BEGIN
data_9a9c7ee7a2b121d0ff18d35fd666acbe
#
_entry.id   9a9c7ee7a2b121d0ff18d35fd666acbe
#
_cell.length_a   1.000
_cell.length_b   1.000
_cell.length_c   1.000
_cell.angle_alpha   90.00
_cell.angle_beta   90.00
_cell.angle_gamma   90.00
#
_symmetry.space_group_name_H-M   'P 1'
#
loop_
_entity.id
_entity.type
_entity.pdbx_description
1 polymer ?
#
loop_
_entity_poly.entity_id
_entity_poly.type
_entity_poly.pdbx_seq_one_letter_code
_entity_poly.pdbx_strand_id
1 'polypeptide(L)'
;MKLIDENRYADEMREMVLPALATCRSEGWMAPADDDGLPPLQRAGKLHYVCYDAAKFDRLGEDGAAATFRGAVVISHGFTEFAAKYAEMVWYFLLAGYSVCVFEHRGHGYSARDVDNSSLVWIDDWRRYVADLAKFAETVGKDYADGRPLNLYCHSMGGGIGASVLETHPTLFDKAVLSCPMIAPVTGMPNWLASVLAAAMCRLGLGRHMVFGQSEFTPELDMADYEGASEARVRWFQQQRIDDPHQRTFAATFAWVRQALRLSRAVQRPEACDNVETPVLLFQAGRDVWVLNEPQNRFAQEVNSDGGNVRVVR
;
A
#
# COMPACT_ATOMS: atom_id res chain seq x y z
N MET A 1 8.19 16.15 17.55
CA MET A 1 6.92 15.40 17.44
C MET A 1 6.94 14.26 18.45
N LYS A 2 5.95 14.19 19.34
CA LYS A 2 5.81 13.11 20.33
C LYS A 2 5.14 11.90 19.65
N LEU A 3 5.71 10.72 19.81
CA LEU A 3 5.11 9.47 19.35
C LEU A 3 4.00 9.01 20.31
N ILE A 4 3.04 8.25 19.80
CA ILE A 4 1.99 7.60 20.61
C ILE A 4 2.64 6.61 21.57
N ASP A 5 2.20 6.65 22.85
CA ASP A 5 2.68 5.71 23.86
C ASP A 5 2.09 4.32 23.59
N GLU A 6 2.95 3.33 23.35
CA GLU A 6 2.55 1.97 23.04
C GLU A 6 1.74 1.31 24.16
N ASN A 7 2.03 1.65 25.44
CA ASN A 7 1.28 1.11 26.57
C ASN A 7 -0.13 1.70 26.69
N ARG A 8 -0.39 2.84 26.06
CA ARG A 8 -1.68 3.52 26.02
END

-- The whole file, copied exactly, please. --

data_9a9c7ee7a2b121d0ff18d35fd666acbe
#
_entry.id   9a9c7ee7a2b121d0ff18d35fd666acbe
#
_cell.length_a   1.000
_cell.length_b   1.000
_cell.length_c   1.000
_cell.angle_alpha   90.00
_cell.angle_beta   90.00
_cell.angle_gamma   90.00
#
_symmetry.space_group_name_H-M   'P 1'
#
loop_
_entity.id
_entity.type
_entity.pdbx_description
1 polymer ?
#
loop_
_entity_poly.entity_id
_entity_poly.type
_entity_poly.pdbx_seq_one_letter_code
_entity_poly.pdbx_strand_id
1 'polypeptide(L)'
;MKLIDENRYADEMREMVLPALATCRSEGWMAPADDDGLPPLQRAGKLHYVCYDAAKFDRLGEDGAAATFRGAVVISHGFTEFAAKYAEMVWYFLLAGYSVCVFEHRGHGYSARDVDNSSLVWIDDWRRYVADLAKFAETVGKDYADGRPLNLYCHSMGGGIGASVLETHPTLFDKAVLSCPMIAPVTGMPNWLASVLAAAMCRLGLGRHMVFGQSEFTPELDMADYEGASEARVRWFQQQRIDDPHQRTFAATFAWVRQALRLSRAVQRPEACDNVETPVLLFQAGRDVWVLNEPQNRFAQEVNSDGGNVRVVR
;
A
#
# COMPACT_ATOMS: atom_id res chain seq x y z
N MET A 1 8.19 16.15 17.55
CA MET A 1 6.92 15.40 17.44
C MET A 1 6.94 14.26 18.45
N LYS A 2 5.95 14.19 19.34
CA LYS A 2 5.81 13.11 20.33
C LYS A 2 5.14 11.90 19.65
N LEU A 3 5.71 10.72 19.81
CA LEU A 3 5.11 9.47 19.35
C LEU A 3 4.00 9.01 20.31
N ILE A 4 3.04 8.25 19.80
CA ILE A 4 1.99 7.60 20.61
C ILE A 4 2.64 6.61 21.57
N ASP A 5 2.20 6.65 22.85
CA ASP A 5 2.68 5.71 23.86
C ASP A 5 2.09 4.32 23.59
N GLU A 6 2.95 3.33 23.35
CA GLU A 6 2.55 1.97 23.04
C GLU A 6 1.74 1.31 24.16
N ASN A 7 2.03 1.65 25.44
CA ASN A 7 1.28 1.11 26.57
C ASN A 7 -0.13 1.70 26.69
N ARG A 8 -0.39 2.84 26.06
CA ARG A 8 -1.68 3.52 26.02